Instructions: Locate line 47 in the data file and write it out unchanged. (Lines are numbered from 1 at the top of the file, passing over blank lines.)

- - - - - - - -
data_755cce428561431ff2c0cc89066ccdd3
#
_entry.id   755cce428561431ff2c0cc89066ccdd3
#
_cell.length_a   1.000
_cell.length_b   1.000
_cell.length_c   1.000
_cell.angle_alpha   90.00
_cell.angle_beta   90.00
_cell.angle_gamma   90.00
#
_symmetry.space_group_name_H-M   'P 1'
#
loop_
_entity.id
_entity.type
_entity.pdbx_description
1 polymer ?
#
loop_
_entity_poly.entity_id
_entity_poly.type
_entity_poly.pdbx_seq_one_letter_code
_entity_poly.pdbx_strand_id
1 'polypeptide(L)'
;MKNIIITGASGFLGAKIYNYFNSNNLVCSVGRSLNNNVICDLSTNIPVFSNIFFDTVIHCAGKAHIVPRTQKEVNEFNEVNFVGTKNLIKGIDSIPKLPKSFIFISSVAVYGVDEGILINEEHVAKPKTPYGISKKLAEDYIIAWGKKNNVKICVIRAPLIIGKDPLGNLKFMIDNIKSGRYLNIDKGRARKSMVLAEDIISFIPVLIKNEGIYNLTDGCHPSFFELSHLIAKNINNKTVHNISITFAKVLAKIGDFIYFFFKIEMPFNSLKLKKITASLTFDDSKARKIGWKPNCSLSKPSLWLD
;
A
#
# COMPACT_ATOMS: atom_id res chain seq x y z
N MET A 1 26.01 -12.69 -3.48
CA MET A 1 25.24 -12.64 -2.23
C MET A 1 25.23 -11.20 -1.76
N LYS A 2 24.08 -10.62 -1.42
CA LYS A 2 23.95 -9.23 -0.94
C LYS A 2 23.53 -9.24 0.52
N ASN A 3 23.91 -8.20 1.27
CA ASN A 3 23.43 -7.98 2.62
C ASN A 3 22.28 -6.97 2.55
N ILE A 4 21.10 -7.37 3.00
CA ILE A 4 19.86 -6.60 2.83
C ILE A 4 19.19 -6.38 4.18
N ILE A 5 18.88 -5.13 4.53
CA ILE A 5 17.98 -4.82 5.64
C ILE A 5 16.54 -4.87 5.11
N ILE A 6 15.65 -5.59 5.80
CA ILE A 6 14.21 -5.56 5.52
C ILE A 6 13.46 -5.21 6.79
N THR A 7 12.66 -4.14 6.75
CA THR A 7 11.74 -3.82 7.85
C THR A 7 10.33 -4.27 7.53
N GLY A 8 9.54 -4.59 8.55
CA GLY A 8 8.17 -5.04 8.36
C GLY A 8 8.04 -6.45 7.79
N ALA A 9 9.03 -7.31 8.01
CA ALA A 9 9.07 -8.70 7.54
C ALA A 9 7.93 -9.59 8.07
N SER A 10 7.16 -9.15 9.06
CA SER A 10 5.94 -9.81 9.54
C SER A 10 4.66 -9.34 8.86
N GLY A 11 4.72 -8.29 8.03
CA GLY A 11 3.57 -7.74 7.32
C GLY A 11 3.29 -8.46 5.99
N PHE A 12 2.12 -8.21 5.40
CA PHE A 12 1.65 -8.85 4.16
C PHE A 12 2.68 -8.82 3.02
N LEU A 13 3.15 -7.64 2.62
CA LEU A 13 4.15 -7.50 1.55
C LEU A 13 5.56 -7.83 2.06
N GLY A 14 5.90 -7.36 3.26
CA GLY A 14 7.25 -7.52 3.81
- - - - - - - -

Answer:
CA ILE A 6 14.21 -5.56 5.52